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7.
  • Wirestam, Lina, et al. (författare)
  • Osteopontin and disease activity in patients with recent-onset systemic Lupus Erythematosus : Results from the SLICC Inception Cohort
  • 2019
  • Ingår i: Journal of Rheumatology. - : J Rheumatol Publ Co. - 0315-162X .- 1499-2752. ; 46:5, s. 492-500
  • Tidskriftsartikel (refereegranskat)abstract
    • Objective. In cross-sectional studies, elevated osteopontin (OPN) levels have been proposed to reflect, and/or precede, progressive organ damage and disease severity in systemic lupus erythematosus (SLE). We aimed, in a cohort of patients with recent-onset SLE, to determine whether raised serum OPN levels precede damage and/or are associated with disease activity or certain disease phenotypes. Methods. We included 344 patients from the Systemic Lupus International Collaborating Clinics (SLICC) Inception Cohort who had 5 years of followup data available. All patients fulfilled the 1997 American College of Rheumatology (ACR) criteria. Baseline sera from patients and from age- and sex-matched population-based controls were analyzed for OPN using ELISA. Disease activity and damage were assessed at each annual followup visit using the SLE Disease Activity Index 2000 (SLEDAI-2K) and the SLICC/ACR damage index (SDI), respectively. Results. Compared to controls, baseline OPN was raised 4-fold in SLE cases (p < 0.0001). After relevant adjustments in a binary logistic regression model, OPN levels failed to significantly predict global damage accrual defined as SDI ≥ 1 at 5 years. However, baseline OPN correlated with SLEDAI-2K at enrollment into the cohort (r = 0.27, p < 0.0001), and patients with high disease activity (SLEDAI-2K ≥ 5) had raised serum OPN (p < 0.0001). In addition, higher OPN levels were found in patients with persistent disease activity (p = 0.0006), in cases with renal involvement (p < 0.0001) and impaired estimated glomerular filtration rate (p = 0.01). Conclusion. The performance of OPN to predict development of organ damage was not impressive. However, OPN associated significantly with lupus nephritis and with raised disease activity at enrollment, as well as over time.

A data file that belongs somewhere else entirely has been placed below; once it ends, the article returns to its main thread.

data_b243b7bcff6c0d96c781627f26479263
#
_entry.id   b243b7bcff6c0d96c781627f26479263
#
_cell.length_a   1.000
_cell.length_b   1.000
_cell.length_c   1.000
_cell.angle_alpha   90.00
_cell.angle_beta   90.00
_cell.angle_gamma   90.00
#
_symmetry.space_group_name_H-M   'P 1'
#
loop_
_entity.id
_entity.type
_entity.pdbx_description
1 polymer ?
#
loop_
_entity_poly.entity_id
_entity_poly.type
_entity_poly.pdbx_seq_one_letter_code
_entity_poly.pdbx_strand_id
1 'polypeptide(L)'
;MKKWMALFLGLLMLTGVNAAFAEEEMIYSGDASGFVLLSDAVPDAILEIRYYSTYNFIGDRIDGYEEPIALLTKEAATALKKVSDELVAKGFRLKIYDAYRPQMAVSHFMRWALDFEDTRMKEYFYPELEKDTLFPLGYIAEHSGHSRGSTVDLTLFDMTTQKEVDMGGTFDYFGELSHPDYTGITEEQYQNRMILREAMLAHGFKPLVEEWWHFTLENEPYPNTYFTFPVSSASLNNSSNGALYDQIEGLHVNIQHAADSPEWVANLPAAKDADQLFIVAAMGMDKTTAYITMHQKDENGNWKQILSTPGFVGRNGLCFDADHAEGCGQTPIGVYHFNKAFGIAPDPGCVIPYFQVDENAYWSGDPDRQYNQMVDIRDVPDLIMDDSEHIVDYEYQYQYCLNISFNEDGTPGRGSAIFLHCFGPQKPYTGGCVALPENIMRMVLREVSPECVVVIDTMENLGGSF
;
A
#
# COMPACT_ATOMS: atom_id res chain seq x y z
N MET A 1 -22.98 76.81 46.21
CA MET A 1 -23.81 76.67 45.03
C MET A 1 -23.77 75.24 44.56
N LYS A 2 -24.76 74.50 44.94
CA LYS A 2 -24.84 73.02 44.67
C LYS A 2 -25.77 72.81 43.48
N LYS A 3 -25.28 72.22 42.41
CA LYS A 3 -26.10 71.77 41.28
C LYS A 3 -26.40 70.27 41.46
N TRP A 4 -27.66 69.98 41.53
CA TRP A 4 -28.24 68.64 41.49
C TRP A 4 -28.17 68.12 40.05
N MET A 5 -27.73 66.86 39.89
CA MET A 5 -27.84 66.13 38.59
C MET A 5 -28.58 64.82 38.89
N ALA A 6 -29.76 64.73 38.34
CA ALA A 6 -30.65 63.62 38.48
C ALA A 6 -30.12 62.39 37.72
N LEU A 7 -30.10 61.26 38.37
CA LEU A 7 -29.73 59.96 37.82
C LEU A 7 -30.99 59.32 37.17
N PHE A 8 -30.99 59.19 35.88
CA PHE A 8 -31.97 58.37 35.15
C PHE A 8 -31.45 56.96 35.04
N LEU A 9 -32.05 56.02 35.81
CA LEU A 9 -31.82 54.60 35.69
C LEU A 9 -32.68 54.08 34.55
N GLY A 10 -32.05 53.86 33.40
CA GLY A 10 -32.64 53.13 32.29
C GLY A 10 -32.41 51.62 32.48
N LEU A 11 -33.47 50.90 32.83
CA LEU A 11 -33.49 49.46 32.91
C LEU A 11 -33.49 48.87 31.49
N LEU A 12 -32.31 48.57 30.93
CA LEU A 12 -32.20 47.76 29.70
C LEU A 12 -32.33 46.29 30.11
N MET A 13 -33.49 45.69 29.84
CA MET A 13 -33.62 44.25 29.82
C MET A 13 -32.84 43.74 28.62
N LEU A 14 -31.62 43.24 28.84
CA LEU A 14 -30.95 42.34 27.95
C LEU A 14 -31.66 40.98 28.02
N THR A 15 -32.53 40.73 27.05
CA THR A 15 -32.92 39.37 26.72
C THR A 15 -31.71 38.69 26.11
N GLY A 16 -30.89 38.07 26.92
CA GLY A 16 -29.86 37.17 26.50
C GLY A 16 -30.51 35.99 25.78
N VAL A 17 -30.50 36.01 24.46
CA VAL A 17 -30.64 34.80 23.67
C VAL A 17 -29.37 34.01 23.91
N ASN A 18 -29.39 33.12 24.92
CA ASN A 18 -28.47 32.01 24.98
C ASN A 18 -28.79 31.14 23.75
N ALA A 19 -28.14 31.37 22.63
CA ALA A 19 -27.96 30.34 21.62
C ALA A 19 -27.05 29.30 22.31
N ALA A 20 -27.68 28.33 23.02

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9.
  • Enocsson, Helena, et al. (författare)
  • Soluble urokinase plasminogen activator receptor (suPAR) levels predict damage accrual in patients with recent-onset systemic lupus erythematosus
  • 2020
  • Ingår i: Journal of Autoimmunity. - : Elsevier. - 0896-8411 .- 1095-9157. ; 106
  • Tidskriftsartikel (refereegranskat)abstract